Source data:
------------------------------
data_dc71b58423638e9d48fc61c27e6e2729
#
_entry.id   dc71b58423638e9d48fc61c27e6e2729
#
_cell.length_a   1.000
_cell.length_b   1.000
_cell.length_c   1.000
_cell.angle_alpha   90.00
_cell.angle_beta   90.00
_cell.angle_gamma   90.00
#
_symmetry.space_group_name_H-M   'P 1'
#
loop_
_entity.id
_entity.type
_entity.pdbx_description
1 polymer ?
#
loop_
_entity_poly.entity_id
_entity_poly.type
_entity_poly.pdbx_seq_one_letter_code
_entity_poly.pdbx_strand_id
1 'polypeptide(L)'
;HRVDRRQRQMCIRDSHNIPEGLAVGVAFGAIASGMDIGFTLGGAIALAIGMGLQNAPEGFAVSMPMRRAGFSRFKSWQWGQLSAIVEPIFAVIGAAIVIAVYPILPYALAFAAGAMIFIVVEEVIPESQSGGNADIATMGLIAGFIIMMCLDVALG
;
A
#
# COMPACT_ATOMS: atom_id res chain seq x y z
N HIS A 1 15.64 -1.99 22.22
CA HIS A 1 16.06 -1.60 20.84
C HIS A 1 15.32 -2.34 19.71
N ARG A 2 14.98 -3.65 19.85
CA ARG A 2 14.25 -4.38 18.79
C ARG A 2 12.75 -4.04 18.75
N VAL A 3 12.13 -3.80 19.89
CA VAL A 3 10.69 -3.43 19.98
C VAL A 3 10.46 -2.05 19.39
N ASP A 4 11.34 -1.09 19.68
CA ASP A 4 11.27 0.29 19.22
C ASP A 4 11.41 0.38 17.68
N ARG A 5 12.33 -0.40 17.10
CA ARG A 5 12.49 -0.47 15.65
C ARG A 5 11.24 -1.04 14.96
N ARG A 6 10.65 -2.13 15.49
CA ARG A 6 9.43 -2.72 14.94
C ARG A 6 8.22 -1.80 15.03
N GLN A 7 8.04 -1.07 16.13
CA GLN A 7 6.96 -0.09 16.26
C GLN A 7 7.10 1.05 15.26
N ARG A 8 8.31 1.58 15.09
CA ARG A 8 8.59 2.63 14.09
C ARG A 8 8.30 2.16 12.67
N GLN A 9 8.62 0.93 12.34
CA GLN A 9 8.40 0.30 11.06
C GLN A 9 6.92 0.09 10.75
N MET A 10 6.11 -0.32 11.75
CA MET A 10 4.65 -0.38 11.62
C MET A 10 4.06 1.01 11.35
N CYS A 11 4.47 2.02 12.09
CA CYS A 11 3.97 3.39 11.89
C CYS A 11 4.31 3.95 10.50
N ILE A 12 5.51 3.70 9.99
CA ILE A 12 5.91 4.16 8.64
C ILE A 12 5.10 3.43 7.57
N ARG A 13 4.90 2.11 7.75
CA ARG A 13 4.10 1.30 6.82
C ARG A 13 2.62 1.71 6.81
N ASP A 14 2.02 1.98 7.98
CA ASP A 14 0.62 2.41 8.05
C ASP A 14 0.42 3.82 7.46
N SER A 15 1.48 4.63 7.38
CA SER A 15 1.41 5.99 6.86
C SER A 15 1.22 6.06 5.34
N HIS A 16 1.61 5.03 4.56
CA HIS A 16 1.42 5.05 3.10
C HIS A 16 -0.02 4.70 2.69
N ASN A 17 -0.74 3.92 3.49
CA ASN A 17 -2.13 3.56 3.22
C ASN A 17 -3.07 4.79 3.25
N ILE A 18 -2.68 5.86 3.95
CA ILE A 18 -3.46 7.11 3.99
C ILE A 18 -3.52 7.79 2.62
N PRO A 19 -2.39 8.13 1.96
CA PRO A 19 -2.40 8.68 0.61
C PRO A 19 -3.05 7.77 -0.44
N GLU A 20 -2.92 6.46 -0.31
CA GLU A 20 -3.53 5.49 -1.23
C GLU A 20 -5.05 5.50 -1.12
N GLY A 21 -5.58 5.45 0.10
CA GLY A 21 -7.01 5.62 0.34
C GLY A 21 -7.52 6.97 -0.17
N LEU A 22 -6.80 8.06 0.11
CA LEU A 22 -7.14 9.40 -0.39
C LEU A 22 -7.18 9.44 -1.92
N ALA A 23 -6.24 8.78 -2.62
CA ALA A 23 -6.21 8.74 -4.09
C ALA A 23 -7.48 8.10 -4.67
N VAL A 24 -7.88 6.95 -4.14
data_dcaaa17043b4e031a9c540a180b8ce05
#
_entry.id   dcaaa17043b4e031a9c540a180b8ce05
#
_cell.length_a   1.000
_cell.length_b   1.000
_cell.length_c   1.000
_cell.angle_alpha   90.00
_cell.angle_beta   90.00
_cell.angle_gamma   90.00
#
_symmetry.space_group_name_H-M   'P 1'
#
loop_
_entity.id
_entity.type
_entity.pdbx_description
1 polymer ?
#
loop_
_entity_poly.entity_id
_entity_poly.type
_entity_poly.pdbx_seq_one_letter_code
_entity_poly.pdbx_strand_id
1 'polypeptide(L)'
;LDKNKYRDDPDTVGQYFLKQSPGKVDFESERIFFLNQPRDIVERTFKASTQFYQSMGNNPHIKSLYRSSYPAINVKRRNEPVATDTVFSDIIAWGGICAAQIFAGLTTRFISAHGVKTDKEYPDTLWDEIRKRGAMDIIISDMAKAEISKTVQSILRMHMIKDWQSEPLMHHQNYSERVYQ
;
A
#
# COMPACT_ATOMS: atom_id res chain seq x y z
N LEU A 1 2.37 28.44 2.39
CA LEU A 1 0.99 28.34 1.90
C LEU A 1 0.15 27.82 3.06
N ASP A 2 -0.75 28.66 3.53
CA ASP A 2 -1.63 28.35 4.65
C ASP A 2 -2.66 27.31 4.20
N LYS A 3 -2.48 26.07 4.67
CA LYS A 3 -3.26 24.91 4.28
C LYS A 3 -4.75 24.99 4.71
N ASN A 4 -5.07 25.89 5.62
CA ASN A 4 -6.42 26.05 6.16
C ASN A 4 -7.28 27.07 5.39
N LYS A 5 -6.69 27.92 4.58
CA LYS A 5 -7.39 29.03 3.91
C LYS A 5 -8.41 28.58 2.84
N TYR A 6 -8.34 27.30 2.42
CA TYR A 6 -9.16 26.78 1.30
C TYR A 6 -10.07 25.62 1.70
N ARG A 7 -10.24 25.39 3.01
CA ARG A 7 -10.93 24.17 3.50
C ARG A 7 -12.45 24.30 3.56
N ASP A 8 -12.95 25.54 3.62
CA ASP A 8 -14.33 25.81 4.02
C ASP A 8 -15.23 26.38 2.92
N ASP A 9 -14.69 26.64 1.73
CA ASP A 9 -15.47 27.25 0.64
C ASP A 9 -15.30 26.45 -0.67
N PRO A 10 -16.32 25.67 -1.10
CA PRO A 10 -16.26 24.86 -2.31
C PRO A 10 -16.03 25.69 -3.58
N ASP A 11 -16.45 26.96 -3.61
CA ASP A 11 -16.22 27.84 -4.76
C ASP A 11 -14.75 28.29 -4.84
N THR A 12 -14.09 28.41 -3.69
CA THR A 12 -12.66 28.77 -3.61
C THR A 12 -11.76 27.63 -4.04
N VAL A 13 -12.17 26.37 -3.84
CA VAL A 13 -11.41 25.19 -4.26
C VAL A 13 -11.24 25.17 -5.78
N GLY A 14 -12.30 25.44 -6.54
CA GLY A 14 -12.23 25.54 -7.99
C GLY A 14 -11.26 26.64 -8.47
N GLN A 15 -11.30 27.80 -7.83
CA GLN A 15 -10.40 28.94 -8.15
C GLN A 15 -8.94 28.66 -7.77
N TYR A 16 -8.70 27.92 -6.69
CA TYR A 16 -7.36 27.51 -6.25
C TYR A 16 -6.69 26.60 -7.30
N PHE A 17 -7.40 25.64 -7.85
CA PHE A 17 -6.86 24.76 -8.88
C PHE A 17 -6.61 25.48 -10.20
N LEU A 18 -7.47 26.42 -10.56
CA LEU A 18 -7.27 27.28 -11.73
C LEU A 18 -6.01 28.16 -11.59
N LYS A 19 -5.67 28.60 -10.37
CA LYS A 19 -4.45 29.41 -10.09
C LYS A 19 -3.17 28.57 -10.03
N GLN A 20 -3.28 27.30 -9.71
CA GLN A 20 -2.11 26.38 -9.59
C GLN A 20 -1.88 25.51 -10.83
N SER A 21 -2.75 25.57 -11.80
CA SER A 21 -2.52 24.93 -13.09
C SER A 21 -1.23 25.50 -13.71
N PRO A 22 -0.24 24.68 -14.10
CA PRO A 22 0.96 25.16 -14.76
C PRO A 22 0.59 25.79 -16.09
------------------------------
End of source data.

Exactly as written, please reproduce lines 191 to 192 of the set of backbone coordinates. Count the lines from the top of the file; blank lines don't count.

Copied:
N SER A 21 -2.75 25.57 -11.80
CA SER A 21 -2.52 24.93 -13.09